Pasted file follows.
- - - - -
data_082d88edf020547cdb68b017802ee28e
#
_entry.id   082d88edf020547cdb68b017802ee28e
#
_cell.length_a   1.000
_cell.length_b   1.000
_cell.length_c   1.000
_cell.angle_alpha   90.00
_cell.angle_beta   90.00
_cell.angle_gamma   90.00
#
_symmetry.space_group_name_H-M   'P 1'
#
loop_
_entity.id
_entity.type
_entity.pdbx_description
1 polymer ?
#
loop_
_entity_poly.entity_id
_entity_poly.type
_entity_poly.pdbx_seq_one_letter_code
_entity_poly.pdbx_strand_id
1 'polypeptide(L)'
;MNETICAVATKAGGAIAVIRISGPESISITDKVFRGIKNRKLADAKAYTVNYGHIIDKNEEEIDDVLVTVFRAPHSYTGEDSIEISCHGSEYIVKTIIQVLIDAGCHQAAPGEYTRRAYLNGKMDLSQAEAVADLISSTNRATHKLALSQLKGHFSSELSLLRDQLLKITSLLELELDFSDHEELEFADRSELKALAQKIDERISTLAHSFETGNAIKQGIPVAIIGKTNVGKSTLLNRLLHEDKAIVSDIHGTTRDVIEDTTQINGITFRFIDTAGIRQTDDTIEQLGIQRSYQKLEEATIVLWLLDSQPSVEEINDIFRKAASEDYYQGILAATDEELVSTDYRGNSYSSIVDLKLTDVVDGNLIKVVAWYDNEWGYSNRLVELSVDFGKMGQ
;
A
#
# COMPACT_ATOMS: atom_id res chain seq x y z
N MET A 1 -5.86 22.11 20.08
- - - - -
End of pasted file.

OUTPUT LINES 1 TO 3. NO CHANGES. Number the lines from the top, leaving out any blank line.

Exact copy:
data_082d88edf020547cdb68b017802ee28e
#
_entry.id   082d88edf020547cdb68b017802ee28e